Trudeau Election Prospects Founder with SNC-Lavalin Scandal

Written by David Thomas, Canadian Contributing Editor
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Canadian Prime Minister Justin Trudeau. Washington Post photo.

Adding to the flotsam swirling around the once-unsinkable SNC-Lavalin, the engineering company’s credit rating went overboard Aug. 20 when S&P Global Markets downgraded its debt to junk. This followed, by days, the ruling of a federal ethics watchdog that Canadian Prime Minister Justin Trudeau broke conflict-of-interest law when he tried to spare the company from prosecution for bribery.

SNC-Lavalin has long been symbiotic with Trudeau’s Liberal Party, paying out political donations, sometimes legal, sometimes not, and receiving, perhaps in return, a reliable stream of infrastructure contracts, including major rail projects.

“Weaker-than-expected earnings and cash flow along with uncertainty from various headwinds contribute to our view that SNC’s operating efficiency and financial risk profile have deteriorated to a level that no longer supports an investment-grade rating,” S&P said.

While the SNC-Lavalinscandal may not bring down his government in elections scheduled for Oct. 21, it could easily cost the Liberals their parliamentary majority–and may well find Trudeau himself facing corruption charges in a court of law.

Ironically, for a Prime Minister who promised “sunny ways” after his election in 2015 and touted his elevation of women and indigenous persons to positions of power, Trudeau’s reputational crash occurred when he humiliated the country’s attorney general—First Nations woman Jody Wilson-Raybould—by firing her and patronizingly offering her the lesser office of minister responsible for native affairs.

Like his father Pierre Trudeau, whose historical reputation as Prime Minister is marred by bursts of arrogance, Trudeau the younger has eschewed even cynical humility for haughty defiance. He insists the official ethics commissioner, Mario Dion, was wrong when he said Aug. 14 that Trudeau “directly and through his senior officials” tried to have corruption charges against SNC-Lavalin dropped.

SNC-Lavalin, which employs 9,000 engineers, salespersons and administrators, was and remains at risk of a 10-year ban on federal contracts if convicted of making $48 million in illegal payments to the Mohammar Qaddafi regime in Libya between 2001 and 2011. Trudeau, said the commissioner, violated the Conflict of Interest Act. Unusually, the Royal Canadian Mounted Police revealed after publication of the ethics report that federal anti-corruption officials have opened a criminal investigation into Trudeau’s conduct.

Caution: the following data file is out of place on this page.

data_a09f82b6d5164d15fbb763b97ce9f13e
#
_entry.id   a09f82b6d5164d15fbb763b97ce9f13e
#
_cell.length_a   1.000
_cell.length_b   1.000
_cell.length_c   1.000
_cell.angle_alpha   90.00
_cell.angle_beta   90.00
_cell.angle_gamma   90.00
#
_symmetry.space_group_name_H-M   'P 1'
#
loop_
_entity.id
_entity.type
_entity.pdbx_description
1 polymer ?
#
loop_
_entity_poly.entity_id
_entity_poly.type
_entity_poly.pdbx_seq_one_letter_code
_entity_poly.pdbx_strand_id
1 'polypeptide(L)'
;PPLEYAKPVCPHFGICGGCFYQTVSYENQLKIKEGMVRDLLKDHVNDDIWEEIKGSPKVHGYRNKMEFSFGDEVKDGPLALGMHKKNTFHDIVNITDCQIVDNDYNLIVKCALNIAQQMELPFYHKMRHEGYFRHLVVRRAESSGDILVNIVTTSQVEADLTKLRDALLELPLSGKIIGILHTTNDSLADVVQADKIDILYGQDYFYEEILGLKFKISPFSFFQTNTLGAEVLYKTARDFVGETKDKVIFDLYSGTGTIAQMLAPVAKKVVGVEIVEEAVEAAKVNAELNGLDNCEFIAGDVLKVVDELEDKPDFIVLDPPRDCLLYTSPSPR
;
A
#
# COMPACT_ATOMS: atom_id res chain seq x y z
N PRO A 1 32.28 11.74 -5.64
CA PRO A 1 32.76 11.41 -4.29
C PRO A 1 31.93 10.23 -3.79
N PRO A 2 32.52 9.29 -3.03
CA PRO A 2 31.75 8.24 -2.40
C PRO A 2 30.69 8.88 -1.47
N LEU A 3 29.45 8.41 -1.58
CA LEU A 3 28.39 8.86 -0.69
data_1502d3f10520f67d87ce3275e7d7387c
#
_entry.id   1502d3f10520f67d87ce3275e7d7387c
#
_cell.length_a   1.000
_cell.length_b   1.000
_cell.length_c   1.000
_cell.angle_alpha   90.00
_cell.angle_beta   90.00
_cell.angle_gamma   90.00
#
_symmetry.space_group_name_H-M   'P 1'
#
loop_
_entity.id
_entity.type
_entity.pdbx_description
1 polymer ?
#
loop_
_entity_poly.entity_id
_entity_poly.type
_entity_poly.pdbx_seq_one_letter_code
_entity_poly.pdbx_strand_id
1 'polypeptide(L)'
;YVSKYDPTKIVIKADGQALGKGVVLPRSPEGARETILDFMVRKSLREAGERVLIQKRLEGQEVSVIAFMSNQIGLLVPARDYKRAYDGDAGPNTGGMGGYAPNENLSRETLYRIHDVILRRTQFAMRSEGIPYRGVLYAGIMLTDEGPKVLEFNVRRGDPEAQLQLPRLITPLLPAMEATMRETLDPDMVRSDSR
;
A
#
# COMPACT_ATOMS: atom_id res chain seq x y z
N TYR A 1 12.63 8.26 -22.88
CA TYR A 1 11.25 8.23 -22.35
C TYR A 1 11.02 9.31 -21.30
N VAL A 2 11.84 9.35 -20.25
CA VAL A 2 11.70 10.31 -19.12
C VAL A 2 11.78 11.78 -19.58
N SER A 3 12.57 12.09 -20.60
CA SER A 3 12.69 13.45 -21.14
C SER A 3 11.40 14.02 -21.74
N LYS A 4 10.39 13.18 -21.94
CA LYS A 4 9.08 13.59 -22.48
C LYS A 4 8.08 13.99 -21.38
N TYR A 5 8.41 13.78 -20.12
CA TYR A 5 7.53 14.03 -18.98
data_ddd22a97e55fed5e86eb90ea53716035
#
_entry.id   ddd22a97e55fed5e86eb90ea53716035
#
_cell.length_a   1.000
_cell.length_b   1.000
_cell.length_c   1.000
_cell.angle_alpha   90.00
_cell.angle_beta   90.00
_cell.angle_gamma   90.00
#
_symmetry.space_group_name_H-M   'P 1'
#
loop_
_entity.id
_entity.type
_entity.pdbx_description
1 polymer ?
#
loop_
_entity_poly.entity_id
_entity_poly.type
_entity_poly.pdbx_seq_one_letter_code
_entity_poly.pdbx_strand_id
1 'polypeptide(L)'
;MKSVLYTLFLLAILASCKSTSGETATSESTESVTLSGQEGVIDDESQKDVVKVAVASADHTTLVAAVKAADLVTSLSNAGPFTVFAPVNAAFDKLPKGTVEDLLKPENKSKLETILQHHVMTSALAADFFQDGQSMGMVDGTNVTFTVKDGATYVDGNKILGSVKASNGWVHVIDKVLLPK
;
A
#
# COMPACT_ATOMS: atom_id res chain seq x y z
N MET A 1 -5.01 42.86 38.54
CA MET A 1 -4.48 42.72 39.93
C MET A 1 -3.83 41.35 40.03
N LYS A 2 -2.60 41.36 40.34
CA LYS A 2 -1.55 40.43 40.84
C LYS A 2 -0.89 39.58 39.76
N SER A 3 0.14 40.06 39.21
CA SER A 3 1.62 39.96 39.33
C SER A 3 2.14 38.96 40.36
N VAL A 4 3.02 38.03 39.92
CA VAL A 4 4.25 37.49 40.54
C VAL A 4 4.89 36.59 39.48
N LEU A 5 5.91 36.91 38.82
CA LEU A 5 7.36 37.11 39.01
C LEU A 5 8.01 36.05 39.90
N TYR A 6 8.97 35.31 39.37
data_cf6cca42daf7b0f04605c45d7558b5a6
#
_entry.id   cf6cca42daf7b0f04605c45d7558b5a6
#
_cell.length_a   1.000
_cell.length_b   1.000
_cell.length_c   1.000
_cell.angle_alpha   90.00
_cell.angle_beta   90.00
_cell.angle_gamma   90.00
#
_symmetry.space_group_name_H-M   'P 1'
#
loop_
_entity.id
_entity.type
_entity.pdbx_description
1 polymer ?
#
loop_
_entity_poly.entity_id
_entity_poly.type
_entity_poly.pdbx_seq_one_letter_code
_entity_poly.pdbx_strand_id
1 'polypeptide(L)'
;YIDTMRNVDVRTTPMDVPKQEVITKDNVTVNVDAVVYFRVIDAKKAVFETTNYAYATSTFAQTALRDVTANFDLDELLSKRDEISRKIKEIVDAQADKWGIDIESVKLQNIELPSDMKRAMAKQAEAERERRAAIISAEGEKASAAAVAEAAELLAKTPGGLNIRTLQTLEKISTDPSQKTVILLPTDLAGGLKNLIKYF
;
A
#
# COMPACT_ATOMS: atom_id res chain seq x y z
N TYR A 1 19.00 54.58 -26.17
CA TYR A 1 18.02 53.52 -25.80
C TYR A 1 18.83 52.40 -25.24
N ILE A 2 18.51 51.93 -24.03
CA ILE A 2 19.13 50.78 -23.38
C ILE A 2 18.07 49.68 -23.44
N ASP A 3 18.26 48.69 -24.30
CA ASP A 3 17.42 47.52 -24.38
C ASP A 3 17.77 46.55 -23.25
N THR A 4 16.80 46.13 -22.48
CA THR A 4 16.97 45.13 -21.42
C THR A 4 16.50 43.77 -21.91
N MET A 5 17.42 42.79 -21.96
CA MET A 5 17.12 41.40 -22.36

Trudeau has argued he was simply doing his job trying to protect jobs in his home province, Quebec. That defense is actually an apparent admission of guilt under the clear criminal code prescription against considering “national economic interest” when deciding whether to prosecute companies.

Exposure of Trudeau’s attempt to spare SNC-Lavalin effectively killed prospects for lenient treatment. The case returns to court in September, at the peak of the federal election campaign.

Trudeau’s self-incriminating jobs plea plays poorly outside of the province where, not without reason, the Liberal Party has long been seen as the political extension of Montreal’s professional collection of notaries, lawyers and engineers. Justin Trudeau was supposed to change all of that. Instead of pre-election applause for bright sunny ways, the Prime Minister stands accused of perpetuating the Liberal tradition of dark money ways.

Contributing Editor David Thomas is a reporter who has covered government and society since graduating from Ottawa’s Carleton University with degrees in political science and journalism. He has written for National Geographic, Maclean’s, The Globe and Mail, The Gazette, and The Canadian Press news agency from postings in Ottawa, Montreal, Quebec City, Toronto and London, England. “Railroading has been a personal fascination since a childhood timed fortunately enough to witness the golden years of steam on the late-to-dieselize Canadian National and Canadian Pacific,” he says.

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